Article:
According to the Treaty of Accession of the United Kingdom to the European Economic Community (EEC) in 1973, Gibraltar entered the EEC as a 'European territory whose external relations the UK Government is responsible'.
Gibraltar is the only European territory enjoying this status in the European Union. In the Brexit referendum, its population voted mainly in favor of staying in the European Union.
As negotiated by the UK at the request of the Gibraltar government, some EU laws do not extend to Gibraltar. According to several provisions of the Treaty of Accession of the United Kingdom to the European communities, Gibraltar:
- It is outside the customs union of the EU.
- It is excluded from the Common Agricultural Policy (CAP).
- It is excluded from the harmonization of VAT.
- It does not allocate any part of the customs revenue to the EU.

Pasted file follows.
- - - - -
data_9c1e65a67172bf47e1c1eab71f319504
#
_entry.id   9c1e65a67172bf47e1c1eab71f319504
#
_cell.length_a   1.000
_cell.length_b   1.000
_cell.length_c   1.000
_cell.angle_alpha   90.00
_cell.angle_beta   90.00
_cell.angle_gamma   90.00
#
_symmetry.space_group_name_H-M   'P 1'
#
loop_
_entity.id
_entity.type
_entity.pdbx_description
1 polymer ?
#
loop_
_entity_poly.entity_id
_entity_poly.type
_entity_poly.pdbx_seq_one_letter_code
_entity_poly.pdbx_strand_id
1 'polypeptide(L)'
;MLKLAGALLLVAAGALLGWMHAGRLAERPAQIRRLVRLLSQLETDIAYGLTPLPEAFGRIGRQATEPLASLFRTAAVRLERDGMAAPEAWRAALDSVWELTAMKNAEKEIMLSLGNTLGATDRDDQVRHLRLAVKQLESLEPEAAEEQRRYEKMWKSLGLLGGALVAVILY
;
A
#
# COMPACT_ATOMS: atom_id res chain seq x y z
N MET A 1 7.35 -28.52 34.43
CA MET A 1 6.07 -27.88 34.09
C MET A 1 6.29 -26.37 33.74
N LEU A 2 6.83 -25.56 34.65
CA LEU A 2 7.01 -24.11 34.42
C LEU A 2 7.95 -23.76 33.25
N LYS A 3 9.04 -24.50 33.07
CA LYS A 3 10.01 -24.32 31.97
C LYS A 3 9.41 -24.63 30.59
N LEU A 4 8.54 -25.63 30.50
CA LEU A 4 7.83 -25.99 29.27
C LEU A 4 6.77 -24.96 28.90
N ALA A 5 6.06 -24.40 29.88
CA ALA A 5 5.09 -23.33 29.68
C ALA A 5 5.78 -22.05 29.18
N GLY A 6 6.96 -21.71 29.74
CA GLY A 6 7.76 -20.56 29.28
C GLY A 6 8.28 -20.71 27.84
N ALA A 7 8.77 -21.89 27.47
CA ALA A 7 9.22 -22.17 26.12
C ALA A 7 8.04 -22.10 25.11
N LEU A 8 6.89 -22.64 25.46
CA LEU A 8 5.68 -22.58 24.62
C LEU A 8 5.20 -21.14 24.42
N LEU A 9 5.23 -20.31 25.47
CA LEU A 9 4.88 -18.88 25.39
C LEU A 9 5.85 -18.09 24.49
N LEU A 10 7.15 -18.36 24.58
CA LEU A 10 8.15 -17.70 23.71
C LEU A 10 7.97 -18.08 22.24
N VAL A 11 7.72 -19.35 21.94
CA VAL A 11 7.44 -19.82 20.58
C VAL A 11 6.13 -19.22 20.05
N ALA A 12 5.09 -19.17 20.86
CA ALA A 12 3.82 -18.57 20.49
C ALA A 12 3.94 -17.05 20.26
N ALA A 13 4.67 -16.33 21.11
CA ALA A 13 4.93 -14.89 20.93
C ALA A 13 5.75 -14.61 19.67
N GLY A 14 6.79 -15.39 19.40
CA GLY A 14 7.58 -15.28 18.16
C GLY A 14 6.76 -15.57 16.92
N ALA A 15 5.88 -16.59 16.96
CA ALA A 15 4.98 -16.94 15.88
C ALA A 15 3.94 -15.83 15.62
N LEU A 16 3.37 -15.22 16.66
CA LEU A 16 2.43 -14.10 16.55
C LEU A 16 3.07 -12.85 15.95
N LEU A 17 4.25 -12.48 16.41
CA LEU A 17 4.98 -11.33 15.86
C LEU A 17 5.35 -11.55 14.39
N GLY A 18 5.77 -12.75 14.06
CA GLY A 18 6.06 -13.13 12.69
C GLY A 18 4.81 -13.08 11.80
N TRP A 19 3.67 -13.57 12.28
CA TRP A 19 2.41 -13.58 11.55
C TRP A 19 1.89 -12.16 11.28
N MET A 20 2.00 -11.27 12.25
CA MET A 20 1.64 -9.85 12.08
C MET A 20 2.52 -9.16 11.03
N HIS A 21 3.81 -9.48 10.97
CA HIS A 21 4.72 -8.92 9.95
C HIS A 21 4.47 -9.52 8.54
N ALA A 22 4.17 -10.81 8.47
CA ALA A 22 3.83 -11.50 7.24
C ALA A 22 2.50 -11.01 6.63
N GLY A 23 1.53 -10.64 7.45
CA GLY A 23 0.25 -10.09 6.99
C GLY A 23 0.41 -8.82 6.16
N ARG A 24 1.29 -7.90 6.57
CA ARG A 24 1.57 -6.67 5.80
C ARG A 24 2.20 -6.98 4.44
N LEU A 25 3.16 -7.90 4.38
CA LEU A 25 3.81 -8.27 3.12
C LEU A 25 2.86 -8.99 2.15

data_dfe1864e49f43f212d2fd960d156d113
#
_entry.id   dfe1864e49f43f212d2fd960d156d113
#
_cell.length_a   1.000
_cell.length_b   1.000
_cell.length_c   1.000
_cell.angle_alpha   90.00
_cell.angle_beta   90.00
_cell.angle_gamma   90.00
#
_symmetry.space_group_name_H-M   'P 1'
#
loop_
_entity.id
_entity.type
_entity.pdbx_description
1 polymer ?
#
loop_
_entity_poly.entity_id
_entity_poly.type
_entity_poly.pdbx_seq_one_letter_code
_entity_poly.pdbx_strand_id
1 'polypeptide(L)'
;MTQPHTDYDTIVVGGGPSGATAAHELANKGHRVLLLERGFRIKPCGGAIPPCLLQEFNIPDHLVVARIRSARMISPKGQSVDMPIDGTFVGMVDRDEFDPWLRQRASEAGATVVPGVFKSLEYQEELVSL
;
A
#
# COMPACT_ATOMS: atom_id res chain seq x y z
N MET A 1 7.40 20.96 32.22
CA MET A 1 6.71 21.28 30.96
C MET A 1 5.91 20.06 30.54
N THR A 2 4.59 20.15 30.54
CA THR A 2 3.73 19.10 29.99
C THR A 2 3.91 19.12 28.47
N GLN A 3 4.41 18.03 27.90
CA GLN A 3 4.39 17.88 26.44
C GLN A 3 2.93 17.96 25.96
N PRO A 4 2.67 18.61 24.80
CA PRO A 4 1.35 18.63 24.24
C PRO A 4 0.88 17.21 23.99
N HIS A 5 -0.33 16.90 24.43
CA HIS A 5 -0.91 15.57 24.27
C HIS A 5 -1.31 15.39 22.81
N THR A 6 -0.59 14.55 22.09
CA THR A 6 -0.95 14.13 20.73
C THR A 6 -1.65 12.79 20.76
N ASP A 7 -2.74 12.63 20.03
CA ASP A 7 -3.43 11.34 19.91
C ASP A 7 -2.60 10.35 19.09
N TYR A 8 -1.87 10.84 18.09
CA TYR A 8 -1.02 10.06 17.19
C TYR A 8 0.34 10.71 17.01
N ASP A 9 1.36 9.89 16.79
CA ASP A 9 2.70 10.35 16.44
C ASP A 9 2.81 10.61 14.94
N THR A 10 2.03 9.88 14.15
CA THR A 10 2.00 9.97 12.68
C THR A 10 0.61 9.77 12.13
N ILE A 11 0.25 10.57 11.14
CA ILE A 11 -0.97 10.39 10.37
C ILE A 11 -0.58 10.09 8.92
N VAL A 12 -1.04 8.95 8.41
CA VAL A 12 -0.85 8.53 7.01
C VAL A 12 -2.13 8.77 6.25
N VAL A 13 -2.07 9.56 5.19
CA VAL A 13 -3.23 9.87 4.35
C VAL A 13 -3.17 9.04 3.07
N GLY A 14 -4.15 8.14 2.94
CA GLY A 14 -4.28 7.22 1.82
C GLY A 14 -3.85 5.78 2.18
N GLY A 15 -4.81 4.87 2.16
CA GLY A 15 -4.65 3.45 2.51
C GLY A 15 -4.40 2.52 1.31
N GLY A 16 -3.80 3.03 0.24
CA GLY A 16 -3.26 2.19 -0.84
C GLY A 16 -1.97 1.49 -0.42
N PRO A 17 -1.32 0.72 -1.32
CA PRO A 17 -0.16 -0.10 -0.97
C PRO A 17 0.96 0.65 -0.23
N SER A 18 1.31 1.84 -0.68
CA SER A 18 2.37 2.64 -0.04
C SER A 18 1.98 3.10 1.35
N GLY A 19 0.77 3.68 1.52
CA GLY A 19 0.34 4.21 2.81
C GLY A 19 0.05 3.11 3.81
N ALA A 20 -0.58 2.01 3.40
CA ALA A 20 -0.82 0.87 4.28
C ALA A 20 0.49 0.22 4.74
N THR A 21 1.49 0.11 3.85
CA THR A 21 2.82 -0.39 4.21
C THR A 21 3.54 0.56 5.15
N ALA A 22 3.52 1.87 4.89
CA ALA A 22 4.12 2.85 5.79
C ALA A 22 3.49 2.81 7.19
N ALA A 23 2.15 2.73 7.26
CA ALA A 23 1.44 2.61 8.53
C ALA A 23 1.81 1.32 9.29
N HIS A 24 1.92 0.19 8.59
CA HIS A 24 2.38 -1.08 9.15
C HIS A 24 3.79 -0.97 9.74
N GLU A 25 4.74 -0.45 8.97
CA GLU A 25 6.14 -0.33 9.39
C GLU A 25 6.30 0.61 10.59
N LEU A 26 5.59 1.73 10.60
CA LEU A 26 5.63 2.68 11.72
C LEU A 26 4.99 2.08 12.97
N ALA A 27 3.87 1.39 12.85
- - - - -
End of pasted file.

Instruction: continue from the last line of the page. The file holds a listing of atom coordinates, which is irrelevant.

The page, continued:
Its economic activity is conditioned by its physical limitations and the lack of open land, which make agriculture non-existent.
It maintains a small amount of light industry for domestic consumption such as beverages. The main sources of income are on shipping, tourism, financial services, and the Internet.
In recent years there has been a significant expansion of hotel facilities to stimulate tourism. The port facilities occupy most of the western shore of the territory, as well as a portion of land gained to the sea in the bay of Algeciras.
In 1998, Gibraltar developed a tax law that made it an active offshore financial center and currently boasts a broad offer of banks, investment banks, insurance companies, credit card companies, consumer finance companies, government-sponsored enterprises, and stock brokerages.
Gibraltar has become a center for Internet gaming companies. All gaming operations in Gibraltar require licensing under the Gambling Act of 2005. Despite the difficulties in obtaining these licenses, there are currently several operating in the Rock, some of which are among the world’s largest.